Natural Gas Firm Exco Gets $4.4 Billion Offer to Go Private
Now it looks like there will be another deal: The chairman and CEO of Exco Resources (EXO), Douglas Miller, has offered to buy the energy company for $20.50 per share or about $4.4 billion. To pull this off, he has obtained preliminary support from a group of major investors in the company like Oaktree Capital Management and Ares Management.
Even oil legend T. Boone Pickens is interested in the deal. Pickens, a big proponent of natural gas, has a 5% stake in Exco, and a buyout would certainly be a nice boost for his efforts.
A Look at Exco
Most of Exco's revenues derive from the production of natural gas, with its main properties in eastern Texas, northern Louisiana, Appalachia and the Permian Basin in western Texas. It also holds 50% stakes in two midstream joint ventures.
Over the past couple of years, Exco underwent a significant restructuring, selling off various divisions and changing its credit agreements. But the company's most important move was to form a broad strategic relationship with British oil and gas company BG Group to capitalize on the properties in eastern Texas, Louisiana and Appalachia. In the deal, BG Group agreed to pay up to $1.8 billion in net total proceeds, which no doubt was extremely helpful in Exco's efforts to pare down its debts.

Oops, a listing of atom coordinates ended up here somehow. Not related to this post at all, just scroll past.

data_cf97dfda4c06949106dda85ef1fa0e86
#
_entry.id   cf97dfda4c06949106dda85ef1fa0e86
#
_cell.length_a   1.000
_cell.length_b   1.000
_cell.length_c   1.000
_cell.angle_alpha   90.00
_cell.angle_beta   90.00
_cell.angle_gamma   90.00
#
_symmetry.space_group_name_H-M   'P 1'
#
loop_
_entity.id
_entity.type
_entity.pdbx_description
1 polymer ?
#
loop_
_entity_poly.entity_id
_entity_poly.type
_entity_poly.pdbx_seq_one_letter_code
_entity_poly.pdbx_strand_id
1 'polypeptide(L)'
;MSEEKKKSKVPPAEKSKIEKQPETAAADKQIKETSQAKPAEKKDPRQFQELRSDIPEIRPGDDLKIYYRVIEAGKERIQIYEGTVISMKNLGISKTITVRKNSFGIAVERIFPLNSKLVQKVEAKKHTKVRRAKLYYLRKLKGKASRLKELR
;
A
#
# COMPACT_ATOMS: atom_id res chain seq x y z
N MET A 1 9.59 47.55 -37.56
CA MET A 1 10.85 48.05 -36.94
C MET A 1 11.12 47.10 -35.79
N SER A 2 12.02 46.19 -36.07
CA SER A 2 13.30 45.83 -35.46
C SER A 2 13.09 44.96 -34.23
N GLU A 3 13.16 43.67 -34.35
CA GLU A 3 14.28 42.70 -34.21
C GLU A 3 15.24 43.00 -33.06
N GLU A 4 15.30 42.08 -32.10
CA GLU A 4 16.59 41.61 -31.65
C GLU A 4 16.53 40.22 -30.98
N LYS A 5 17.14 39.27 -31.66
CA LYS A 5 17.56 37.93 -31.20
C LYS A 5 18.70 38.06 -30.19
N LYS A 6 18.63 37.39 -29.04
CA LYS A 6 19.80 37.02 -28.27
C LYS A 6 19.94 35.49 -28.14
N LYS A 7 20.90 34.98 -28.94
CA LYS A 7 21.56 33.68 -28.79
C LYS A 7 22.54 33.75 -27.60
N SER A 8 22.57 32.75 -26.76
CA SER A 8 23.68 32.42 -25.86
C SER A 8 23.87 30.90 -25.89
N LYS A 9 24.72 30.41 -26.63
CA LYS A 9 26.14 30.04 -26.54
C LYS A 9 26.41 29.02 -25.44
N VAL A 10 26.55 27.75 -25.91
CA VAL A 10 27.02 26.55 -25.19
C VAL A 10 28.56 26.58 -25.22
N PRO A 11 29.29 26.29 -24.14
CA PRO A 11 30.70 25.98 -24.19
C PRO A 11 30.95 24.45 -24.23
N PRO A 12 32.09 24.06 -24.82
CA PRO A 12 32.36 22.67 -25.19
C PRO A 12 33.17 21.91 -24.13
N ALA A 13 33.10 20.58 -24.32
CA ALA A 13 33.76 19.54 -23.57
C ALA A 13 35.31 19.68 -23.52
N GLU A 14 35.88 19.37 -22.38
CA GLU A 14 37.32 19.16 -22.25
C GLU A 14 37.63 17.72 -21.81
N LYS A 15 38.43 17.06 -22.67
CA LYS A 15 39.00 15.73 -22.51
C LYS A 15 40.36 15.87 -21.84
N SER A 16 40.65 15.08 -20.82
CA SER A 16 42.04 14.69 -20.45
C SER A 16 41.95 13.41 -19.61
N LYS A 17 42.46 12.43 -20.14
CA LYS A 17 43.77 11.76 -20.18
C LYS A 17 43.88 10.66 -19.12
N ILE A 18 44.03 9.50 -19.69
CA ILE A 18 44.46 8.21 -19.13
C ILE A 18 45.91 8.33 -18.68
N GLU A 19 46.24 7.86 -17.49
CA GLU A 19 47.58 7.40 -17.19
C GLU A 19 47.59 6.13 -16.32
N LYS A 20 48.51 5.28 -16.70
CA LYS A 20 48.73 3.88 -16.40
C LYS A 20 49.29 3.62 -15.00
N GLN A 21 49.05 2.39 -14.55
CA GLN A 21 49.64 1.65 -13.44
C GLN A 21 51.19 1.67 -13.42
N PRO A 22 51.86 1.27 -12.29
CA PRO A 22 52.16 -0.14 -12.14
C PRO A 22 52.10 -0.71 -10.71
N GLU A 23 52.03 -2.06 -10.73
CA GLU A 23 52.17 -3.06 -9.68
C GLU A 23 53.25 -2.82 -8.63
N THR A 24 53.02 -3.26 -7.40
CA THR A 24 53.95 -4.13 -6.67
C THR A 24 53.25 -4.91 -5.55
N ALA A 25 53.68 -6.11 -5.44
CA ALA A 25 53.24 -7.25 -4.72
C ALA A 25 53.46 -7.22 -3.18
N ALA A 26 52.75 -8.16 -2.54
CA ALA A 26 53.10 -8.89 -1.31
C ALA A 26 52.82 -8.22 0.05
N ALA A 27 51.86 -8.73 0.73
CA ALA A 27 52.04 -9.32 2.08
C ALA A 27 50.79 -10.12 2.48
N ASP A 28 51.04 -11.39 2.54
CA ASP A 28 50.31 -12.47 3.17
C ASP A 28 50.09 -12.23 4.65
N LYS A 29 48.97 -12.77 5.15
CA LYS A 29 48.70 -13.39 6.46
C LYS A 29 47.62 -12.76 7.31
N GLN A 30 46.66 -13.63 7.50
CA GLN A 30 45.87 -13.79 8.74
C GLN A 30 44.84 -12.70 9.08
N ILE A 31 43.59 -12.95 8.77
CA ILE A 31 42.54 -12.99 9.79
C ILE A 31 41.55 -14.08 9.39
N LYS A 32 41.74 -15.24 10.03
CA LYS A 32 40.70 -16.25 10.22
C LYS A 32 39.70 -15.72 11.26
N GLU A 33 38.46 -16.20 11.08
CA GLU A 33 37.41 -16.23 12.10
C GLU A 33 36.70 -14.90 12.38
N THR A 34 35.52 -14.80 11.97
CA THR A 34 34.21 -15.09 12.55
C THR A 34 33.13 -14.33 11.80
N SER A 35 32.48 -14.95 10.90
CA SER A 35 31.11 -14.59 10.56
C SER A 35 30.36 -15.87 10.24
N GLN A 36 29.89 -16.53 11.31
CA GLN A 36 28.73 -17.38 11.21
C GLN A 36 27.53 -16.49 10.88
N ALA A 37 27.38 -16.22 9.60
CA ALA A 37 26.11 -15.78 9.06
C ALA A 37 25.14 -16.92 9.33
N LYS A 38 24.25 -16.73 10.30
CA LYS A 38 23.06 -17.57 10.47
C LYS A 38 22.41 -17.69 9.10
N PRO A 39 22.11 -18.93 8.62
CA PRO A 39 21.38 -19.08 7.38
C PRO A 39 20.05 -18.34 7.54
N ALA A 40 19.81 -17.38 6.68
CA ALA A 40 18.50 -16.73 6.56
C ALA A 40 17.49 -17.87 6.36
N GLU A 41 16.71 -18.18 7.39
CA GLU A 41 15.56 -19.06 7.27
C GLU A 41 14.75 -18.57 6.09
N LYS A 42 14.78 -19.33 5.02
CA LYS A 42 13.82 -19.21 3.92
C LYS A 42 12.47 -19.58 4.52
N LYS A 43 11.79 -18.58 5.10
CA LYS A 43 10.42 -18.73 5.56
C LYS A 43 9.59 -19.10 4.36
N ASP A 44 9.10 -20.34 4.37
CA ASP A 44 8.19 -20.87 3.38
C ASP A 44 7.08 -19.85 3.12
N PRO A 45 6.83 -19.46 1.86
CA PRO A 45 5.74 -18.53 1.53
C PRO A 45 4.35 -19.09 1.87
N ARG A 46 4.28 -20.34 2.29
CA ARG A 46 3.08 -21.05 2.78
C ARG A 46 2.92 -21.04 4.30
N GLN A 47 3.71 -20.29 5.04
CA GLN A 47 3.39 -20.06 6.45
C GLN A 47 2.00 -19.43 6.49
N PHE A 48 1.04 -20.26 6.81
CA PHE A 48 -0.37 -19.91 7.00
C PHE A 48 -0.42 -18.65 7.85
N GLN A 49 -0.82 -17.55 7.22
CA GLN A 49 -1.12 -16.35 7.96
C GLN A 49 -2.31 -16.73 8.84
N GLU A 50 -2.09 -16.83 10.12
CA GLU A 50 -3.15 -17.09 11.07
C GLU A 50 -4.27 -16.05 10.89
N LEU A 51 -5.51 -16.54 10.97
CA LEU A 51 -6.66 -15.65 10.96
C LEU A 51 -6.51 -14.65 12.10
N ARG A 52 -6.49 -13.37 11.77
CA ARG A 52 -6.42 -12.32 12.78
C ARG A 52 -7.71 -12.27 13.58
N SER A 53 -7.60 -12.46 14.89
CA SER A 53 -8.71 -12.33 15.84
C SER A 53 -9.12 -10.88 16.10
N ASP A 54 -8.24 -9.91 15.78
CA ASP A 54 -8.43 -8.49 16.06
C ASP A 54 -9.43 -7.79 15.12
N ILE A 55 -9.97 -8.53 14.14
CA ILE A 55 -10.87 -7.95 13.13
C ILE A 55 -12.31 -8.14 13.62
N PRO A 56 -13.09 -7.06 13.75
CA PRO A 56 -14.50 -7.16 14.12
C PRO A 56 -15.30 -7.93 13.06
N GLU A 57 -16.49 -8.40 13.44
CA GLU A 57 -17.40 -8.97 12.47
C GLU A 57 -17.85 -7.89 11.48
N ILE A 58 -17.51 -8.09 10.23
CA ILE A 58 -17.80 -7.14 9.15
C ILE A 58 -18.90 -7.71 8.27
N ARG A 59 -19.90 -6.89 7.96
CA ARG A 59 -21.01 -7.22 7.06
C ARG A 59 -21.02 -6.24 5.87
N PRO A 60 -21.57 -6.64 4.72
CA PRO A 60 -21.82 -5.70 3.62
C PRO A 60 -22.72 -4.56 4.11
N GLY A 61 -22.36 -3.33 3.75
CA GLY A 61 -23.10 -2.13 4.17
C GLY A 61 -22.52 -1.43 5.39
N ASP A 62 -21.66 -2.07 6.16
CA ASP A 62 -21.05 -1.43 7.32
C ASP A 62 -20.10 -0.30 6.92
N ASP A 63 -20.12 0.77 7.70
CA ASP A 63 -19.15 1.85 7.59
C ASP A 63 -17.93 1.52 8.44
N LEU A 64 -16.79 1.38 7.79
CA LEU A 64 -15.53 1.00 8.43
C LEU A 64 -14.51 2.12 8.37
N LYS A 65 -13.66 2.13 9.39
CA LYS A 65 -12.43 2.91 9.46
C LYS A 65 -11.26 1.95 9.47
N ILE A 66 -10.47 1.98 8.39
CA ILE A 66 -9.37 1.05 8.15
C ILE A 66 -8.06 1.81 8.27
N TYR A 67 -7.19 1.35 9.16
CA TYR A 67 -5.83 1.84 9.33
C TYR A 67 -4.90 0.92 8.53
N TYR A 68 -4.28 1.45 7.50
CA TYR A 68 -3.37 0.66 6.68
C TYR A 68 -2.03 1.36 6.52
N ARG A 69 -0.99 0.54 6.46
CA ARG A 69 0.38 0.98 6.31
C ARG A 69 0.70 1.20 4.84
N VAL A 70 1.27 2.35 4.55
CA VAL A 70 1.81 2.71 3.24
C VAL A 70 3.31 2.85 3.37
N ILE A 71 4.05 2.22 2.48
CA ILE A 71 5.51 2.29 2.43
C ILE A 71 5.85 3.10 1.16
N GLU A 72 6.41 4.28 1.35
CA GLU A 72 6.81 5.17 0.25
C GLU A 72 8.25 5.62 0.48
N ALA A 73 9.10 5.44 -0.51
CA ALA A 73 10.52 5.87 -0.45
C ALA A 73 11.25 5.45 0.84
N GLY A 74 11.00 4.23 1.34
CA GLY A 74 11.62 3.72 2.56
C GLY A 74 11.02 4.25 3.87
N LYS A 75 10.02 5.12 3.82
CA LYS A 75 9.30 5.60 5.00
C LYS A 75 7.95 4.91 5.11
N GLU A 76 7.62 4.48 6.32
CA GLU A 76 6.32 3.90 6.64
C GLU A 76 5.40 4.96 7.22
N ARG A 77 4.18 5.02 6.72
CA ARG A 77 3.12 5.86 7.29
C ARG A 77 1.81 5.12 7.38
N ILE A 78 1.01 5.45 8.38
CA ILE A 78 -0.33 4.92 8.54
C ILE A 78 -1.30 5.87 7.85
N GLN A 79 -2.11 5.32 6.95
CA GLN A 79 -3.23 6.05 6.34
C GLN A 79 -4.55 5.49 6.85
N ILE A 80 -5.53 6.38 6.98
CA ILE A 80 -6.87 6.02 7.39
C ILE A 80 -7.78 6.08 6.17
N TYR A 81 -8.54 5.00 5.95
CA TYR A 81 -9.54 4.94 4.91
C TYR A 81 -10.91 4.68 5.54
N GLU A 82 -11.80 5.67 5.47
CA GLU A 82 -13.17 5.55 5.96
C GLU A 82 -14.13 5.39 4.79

Exco focuses on so-called shale plays. Because of the complexities of extracting fossil fuels from these sources, it's often an expensive process, so it's not uncommon for smaller firms like Exco to seek help from global energy operators like BG.
After a couple years of losses, Exco has returned to profitability. In the latest quarter, net income came to $564 million, or $2.62 per diluted share. The number was inflated with divestitures and unrealized derivative gains, but it still looks like Exco has streamlined its operations.
The company has a large amount of proven gas reserves, which currently stand at 1.2 billion cubic feet. But with improved technologies and further exploration, those reserves may ultimately grow to several times that amount over the next few years.
No doubt, those numbers are attractive to long-term investors like Pickens, Oaktree and Ares -- all of whom have the wherewithal to wait until pricing gets better and yields improve. But shareholders realize this and will probably want a higher bid on a buyout deal.